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In Photos: Van Gogh Masterpiece Reveals True Colors

Changing Colors

Vincent Van Gogh's "Flowers in a blue vase" painting,

(Image credit: Kröller-Müller Museum)

Scientists had noticed an odd color change occurring in Vincent Van Gogh's "Flowers in a blue vase," which he painted in Paris in 1887. Apparently, the yellows were turning orange-gray over time (see the discoloration in the upper right). Researchers reporting in the journal Analytical Chemistry have found a chemical reaction at the interface of a protective varnish and the paint is the culprit. The boxes show where tiny paint samples were taken for analysis.

Yellow to Orange

Vincent Van Gogh's "Flowers in a blue vase" painting,

(Image credit: Kröller-Müller Museum)

The color-change (from bright yellow to orange-gray) in Van Gogh's "Flowers in a blue vase" can be seen to the right and upper right of the painting. Two microsamples were taken from these areas.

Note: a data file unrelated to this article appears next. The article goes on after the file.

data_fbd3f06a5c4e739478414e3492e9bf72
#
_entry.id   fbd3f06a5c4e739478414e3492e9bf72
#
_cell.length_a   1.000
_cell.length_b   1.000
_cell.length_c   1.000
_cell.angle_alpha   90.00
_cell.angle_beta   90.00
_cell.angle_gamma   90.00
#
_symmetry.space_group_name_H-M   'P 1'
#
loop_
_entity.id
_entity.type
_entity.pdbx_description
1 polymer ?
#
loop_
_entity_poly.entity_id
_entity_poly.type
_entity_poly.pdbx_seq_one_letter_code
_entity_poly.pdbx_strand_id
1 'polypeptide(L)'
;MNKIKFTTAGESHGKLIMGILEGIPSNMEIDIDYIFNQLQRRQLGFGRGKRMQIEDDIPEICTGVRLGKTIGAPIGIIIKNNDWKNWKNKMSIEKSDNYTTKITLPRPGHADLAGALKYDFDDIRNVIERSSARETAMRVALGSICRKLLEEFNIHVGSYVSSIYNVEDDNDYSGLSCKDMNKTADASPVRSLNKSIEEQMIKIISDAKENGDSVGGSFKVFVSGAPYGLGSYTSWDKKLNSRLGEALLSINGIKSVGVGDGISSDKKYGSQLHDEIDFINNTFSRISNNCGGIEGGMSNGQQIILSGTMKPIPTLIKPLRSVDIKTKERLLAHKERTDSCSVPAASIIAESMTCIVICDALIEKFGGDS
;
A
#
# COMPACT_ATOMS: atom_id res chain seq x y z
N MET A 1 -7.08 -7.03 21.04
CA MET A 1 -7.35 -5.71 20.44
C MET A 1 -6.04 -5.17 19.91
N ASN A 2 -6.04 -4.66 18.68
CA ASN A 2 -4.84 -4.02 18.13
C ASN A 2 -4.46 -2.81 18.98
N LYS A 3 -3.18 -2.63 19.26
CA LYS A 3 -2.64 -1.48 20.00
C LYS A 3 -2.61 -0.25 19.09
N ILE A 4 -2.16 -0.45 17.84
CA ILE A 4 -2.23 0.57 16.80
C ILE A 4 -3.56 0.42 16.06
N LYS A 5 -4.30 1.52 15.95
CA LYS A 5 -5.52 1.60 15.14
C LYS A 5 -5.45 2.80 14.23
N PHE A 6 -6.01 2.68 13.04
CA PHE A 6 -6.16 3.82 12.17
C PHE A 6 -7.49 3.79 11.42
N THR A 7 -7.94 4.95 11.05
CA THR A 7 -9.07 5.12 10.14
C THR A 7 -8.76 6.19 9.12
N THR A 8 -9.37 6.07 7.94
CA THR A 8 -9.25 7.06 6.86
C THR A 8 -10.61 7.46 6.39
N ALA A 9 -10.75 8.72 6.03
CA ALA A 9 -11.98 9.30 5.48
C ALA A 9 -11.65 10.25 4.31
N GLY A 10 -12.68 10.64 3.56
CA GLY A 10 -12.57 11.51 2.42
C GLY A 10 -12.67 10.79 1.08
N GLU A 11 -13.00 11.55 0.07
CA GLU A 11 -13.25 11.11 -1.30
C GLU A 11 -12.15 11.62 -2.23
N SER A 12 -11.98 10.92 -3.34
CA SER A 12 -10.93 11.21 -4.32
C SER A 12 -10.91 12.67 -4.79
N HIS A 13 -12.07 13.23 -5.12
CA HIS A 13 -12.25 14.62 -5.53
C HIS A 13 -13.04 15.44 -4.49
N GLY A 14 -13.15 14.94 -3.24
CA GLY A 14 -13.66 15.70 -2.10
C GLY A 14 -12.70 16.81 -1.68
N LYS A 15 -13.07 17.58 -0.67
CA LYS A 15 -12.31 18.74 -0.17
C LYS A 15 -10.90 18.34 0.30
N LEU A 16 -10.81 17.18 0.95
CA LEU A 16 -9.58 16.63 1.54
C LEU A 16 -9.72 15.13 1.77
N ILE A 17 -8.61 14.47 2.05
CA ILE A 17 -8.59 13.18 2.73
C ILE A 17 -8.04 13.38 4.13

Hidden Chemicals

Vincent Van Gogh's "Flowers in a blue vase" painting,

(Image credit: K. Janssens/University of Antwerp. )

From the tiny paint sample (shown in an optical-microscope image), the researchers looked at levels of four compounds.

Paint Chips

Vincent Van Gogh's "Flowers in a blue vase" painting,

(Image credit: I. Montero/ESRF.)

Microsamples from art masterpieces, molded in Plexiglass plates ready for investigation with synchrotron X-rays. The historic paint tube at the bottom is from the personal collection of M. Cotte.

Tiny X-Rays

Vincent Van Gogh's "Flowers in a blue vase" painting,

(Image credit: ESRF)

Artist's illustration of a Plexiglass plate with a microsample mounted for investigation in the vacuum chamber of the synchrotron X-ray microscope. The small spot in the center of the Plexiglass block is the sample from the Van Gogh painting, and the cylindrical tube connects it with the X-ray detector.

Losing Luster

Van Gogh's "Banks of the Seine" painting.

(Image credit: Vincent van Gogh Museum, Amsterdam.)

Researchers have also analyzed Van Gogh's "Banks of the Seine" (1887), finding a chemical reaction caused the painting to lose its luster.